- DIN ISO 10694 (1996) Bodenbeschaffenheit-Bestimmung von organischem Kohlenstoff und Gesamtkohlenstoff nach trockener Verbrennung (Elementaranalyse). Beuth, BerlinGoogle Scholar
- DIN ISO 11265 (1997) Bodenbeschaffenheit-Bestimmung der spezifischen elektrischen Leitfähigkeit. Beuth, BerlinGoogle Scholar
- DIN ISO 11272 (2001) Bodenbeschaffenheit–Bestimmung der Trockenrohdichte. Beuth, BerlinGoogle Scholar
- DIN ISO 11277 (1998) Bodenbeschaffenheit-Bestimmung der Partikelgrößenverteilung in Mineralböden. Verfahren mittels Siebung und Sedimentation. Beuth, BerlinGoogle Scholar
- DIN ISO 16072 (2005) Soil quality – laboratory methods for determination of microbial soil respiration. Beuth, BerlinGoogle Scholar
- DIN ISO 38404–5 (2009) Deutsche einheitsverfahren zur wasser-, abwasser- und schlammuntersuchung - physikalische und physikalisch-chemische kenngrößen (gruppe c) - teil 5: Bestimmung des ph-werts (c 5). Beuth, BerlinGoogle Scholar
- Hoorman J, Rafiq I (2010) Understanding soil microbes and nutrient recycling. fact sheet of agriculture and natural. The Ohio State University, ResourcesGoogle Scholar
- Kapellakis, IE, Tsagarakis, KP, Crowther, JC (2008) Olive oil history, production and by-product management. Rev. Environ. Sci. Biotechnol. 7:1–26Google Scholar
- Martin JP, Haider K (1986) Influencs of mineral colloids on turnover rates of organic soil carbon. Soil Sci Soc Am Spec Publ 17:283–304Google Scholar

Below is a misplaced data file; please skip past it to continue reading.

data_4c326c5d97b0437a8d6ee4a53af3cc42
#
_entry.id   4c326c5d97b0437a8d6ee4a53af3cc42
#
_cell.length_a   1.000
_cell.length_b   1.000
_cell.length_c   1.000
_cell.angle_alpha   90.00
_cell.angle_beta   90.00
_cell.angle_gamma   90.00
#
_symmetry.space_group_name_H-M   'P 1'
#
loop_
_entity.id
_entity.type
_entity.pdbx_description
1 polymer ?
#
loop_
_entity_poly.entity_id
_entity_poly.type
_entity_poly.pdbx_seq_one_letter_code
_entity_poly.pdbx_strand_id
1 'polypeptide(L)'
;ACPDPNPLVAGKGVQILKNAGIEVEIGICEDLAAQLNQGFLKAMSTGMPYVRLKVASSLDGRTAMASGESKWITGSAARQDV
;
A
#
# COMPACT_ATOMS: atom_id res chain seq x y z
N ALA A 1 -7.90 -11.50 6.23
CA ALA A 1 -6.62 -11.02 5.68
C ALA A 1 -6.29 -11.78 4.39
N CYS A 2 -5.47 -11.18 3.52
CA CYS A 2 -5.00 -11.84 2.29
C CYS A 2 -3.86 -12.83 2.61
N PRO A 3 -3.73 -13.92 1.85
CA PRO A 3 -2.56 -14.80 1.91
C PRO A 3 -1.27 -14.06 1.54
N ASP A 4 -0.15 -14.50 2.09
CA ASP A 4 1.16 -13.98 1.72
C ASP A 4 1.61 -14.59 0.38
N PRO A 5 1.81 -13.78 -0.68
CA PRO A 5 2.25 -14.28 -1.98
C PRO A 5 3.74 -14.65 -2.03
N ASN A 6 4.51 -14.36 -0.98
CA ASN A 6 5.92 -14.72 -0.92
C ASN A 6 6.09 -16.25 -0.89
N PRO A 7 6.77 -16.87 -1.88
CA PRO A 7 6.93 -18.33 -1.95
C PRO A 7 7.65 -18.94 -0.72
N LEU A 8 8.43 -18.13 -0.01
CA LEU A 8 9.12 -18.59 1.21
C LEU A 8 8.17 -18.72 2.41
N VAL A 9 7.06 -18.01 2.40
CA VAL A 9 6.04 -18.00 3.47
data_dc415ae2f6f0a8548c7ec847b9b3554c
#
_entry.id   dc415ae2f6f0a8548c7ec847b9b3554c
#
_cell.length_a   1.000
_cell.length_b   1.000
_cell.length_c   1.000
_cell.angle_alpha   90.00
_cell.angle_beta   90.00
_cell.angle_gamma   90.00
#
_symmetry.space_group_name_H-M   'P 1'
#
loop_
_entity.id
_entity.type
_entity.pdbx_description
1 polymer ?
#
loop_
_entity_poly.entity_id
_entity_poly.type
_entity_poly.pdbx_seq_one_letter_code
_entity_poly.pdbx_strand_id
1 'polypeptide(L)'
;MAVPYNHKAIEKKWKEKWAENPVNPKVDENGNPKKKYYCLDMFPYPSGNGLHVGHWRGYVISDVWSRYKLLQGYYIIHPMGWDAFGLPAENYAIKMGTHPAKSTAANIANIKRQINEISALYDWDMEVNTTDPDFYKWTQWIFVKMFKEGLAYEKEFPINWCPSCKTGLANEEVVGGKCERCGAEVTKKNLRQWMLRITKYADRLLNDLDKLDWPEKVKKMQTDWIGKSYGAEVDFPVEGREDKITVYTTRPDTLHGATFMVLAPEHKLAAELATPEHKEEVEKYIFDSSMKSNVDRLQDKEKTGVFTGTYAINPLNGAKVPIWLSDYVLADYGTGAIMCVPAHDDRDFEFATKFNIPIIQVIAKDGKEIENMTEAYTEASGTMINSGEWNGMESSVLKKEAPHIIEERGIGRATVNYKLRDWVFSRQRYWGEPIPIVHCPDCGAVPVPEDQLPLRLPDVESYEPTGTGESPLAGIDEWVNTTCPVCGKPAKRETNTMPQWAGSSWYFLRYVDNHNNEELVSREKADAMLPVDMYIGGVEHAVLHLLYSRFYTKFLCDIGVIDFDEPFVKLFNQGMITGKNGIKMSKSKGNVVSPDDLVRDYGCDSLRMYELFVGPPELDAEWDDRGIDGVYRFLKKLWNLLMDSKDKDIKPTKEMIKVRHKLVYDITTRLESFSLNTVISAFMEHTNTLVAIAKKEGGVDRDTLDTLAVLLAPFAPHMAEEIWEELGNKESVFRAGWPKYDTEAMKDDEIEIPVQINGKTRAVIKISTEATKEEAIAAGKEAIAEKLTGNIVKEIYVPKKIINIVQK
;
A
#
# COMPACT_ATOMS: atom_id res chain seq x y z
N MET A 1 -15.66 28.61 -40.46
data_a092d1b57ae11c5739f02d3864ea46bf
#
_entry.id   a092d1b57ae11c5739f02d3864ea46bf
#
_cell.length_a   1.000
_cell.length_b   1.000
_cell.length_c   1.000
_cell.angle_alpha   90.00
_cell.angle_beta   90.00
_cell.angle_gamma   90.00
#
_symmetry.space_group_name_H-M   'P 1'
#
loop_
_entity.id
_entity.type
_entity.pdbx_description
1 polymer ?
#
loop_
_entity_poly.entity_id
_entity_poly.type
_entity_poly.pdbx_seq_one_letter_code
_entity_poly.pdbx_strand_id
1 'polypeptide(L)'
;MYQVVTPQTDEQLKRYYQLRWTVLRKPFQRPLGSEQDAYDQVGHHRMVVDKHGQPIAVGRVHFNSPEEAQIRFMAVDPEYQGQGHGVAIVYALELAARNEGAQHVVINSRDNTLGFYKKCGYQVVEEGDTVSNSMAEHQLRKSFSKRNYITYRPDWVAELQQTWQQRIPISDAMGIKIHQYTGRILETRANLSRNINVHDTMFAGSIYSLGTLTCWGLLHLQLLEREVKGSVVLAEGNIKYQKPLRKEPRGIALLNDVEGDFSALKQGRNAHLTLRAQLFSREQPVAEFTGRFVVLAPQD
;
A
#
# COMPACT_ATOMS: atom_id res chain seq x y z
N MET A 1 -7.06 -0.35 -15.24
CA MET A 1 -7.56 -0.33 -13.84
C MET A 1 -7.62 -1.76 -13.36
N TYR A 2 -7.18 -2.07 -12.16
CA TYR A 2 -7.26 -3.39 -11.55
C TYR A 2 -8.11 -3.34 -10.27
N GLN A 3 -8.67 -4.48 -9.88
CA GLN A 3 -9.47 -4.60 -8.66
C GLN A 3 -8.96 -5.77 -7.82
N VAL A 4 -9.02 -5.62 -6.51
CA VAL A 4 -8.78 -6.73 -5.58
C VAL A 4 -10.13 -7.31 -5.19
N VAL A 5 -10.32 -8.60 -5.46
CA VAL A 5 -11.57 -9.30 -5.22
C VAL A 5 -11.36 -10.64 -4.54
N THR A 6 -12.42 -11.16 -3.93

- Negi B, Dey G (2009) Comparative analysis of total phenolic content in sea buckthorn wine and other selected fruit wines. World Acad Sci Eng Technol 54:99–102Google Scholar
- Nielsen MN, Winding A (2002) Microorganisms as indicators of soil health. Ministry of the Environment, National Environmental Research Institute, RoskildeGoogle Scholar
- Reigosa MJ, Pazos-Malvido E (2007) Phytotoxic effects of 21 plant secondary metabolites on Arabidopsis thaliana germination and root growth. J. Chem. Ecol. 33: 1456–1466Google Scholar
- Saviozzi A, Levi-Minzi R, Riffaldi R (1990) Cinetica della decomposizione nel terreno del carbonio organico delle acque di vegetazione. Agrochimica 34:157–164Google Scholar
- Saviozzi A, Levi-Minz IR, Riffaldi R, Lupetti A (1991) Effetti dello spandimento di acque di vegetazione sul terreno agrario. Agrochimica 35:135–148Google Scholar
- Sparling GP (1997) Soil microbial biomass, activity and nutrient cycling as indicators of soil health. In: Doube BM, Gupta VVSR (eds) C Pankhurst. CABI Publishing Adelaide, Biological indicators of soil health, pp 97–117Google Scholar
- Wang TSC, Huang PM, Chou C-H, Chen J-H (1986) The role of soil minerals in the abiotic polymerization of phenolic compounds and formation of humic substances. In: PM Huang, M Schnitzer (eds) Interactions of soil minerals with natural organics and microbes. Soil Science Society of America251-281.Google Scholar
- Wlodarczyk T, Ksiezopolska A, Glinski J (2008) New aspect of soil respiration activity measuring. Teka Kom Ochr Kszt Środ Przyr–OL PAN 5:153–163Google Scholar
- Zhang C, Fu S (2010) Allelopathic effects of leaf litter and live roots exudates of eucalyptus species on crops. Allelopathy J 26:91–100Google Scholar